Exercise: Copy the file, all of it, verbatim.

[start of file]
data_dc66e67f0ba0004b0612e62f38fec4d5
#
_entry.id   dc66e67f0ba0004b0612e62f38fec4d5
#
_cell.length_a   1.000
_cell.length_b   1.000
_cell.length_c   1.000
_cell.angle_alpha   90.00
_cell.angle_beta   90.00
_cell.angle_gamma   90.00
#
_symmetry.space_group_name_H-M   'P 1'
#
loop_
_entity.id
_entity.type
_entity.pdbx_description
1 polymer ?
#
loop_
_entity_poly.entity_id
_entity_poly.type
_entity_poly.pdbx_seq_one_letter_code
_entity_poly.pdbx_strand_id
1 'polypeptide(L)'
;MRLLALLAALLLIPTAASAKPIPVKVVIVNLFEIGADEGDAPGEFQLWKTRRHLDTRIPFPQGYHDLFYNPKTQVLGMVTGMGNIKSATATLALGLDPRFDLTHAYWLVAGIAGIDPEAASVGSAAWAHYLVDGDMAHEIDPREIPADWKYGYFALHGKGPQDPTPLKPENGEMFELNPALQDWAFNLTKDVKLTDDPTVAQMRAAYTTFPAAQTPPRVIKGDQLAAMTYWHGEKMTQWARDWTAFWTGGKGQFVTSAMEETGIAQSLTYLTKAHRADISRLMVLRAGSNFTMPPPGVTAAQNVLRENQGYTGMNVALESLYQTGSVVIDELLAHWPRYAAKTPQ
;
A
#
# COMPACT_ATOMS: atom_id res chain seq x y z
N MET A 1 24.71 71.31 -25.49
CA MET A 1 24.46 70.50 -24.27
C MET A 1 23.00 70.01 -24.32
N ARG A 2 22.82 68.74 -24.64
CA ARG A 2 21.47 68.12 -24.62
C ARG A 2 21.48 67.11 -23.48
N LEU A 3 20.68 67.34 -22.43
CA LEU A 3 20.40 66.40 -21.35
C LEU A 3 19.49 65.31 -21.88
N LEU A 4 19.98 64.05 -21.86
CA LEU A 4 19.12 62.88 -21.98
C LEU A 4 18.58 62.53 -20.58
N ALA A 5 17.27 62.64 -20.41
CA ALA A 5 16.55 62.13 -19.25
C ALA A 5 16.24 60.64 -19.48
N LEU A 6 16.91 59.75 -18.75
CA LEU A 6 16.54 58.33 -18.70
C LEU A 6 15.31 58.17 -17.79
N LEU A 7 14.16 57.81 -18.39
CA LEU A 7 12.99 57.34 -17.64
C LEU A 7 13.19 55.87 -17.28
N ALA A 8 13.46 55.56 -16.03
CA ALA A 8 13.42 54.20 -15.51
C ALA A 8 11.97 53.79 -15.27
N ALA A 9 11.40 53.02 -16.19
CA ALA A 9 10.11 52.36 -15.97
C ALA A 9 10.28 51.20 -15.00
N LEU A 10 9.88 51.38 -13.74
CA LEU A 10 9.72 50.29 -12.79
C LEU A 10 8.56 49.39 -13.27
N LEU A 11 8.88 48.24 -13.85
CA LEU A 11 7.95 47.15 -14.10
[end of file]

data_dc66e67f0ba0004b0612e62f38fec4d5
#
_entry.id   dc66e67f0ba0004b0612e62f38fec4d5
#
_cell.length_a   1.000
_cell.length_b   1.000
_cell.length_c   1.000
_cell.angle_alpha   90.00
_cell.angle_beta   90.00
_cell.angle_gamma   90.00
#
_symmetry.space_group_name_H-M   'P 1'
#
loop_
_entity.id
_entity.type
_entity.pdbx_description
1 polymer ?
#
loop_
_entity_poly.entity_id
_entity_poly.type
_entity_poly.pdbx_seq_one_letter_code
_entity_poly.pdbx_strand_id
1 'polypeptide(L)'
;MRLLALLAALLLIPTAASAKPIPVKVVIVNLFEIGADEGDAPGEFQLWKTRRHLDTRIPFPQGYHDLFYNPKTQVLGMVTGMGNIKSATATLALGLDPRFDLTHAYWLVAGIAGIDPEAASVGSAAWAHYLVDGDMAHEIDPREIPADWKYGYFALHGKGPQDPTPLKPENGEMFELNPALQDWAFNLTKDVKLTDDPTVAQMRAAYTTFPAAQTPPRVIKGDQLAAMTYWHGEKMTQWARDWTAFWTGGKGQFVTSAMEETGIAQSLTYLTKAHRADISRLMVLRAGSNFTMPPPGVTAAQNVLRENQGYTGMNVALESLYQTGSVVIDELLAHWPRYAAKTPQ
;
A
#
# COMPACT_ATOMS: atom_id res chain seq x y z
N MET A 1 24.71 71.31 -25.49
CA MET A 1 24.46 70.50 -24.27
C MET A 1 23.00 70.01 -24.32
N ARG A 2 22.82 68.74 -24.64
CA ARG A 2 21.47 68.12 -24.62
C ARG A 2 21.48 67.11 -23.48
N LEU A 3 20.68 67.34 -22.43
CA LEU A 3 20.40 66.40 -21.35
C LEU A 3 19.49 65.31 -21.88
N LEU A 4 19.98 64.05 -21.86
CA LEU A 4 19.12 62.88 -21.98
C LEU A 4 18.58 62.53 -20.58
N ALA A 5 17.27 62.64 -20.41
CA ALA A 5 16.55 62.13 -19.25
C ALA A 5 16.24 60.64 -19.48
N LEU A 6 16.91 59.75 -18.75
CA LEU A 6 16.54 58.33 -18.70
C LEU A 6 15.31 58.17 -17.79
N LEU A 7 14.16 57.81 -18.39
CA LEU A 7 12.99 57.34 -17.64
C LEU A 7 13.19 55.87 -17.28
N ALA A 8 13.46 55.56 -16.03
CA ALA A 8 13.42 54.20 -15.51
C ALA A 8 11.97 53.79 -15.27
N ALA A 9 11.40 53.02 -16.19
CA ALA A 9 10.11 52.36 -15.97
C ALA A 9 10.28 51.20 -15.00
N LEU A 10 9.88 51.38 -13.74
CA LEU A 10 9.72 50.29 -12.79
C LEU A 10 8.56 49.39 -13.27
N LEU A 11 8.88 48.24 -13.85
CA LEU A 11 7.95 47.15 -14.10